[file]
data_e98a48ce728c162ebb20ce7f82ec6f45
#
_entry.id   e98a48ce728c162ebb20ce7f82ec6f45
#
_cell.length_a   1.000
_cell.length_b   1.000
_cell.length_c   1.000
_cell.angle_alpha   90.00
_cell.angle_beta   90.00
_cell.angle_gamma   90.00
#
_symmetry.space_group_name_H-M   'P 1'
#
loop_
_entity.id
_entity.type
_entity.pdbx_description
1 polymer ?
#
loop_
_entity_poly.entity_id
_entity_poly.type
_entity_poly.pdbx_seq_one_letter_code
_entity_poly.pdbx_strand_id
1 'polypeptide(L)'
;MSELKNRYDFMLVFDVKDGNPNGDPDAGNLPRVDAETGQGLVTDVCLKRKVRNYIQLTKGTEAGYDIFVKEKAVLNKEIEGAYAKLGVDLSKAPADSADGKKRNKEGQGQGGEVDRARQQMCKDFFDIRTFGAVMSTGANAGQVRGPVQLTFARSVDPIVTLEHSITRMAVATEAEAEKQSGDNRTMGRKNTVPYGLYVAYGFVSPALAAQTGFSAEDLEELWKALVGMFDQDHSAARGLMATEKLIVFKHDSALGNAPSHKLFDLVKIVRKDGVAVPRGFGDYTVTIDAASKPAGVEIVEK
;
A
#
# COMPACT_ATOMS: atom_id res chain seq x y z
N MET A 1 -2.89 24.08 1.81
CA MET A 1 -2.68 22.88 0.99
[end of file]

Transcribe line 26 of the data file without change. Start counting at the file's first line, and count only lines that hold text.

;MSELKNRYDFMLVFDVKDGNPNGDPDAGNLPRVDAETGQGLVTDVCLKRKVRNYIQLTKGTEAGYDIFVKEKAVLNKEIEGAYAKLGVDLSKAPADSADGKKRNKEGQGQGGEVDRARQQMCKDFFDIRTFGAVMSTGANAGQVRGPVQLTFARSVDPIVTLEHSITRMAVATEAEAEKQSGDNRTMGRKNTVPYGLYVAYGFVSPALAAQTGFSAEDLEELWKALVGMFDQDHSAARGLMATEKLIVFKHDSALGNAPSHKLFDLVKIVRKDGVAVPRGFGDYTVTIDAASKPAGVEIVEK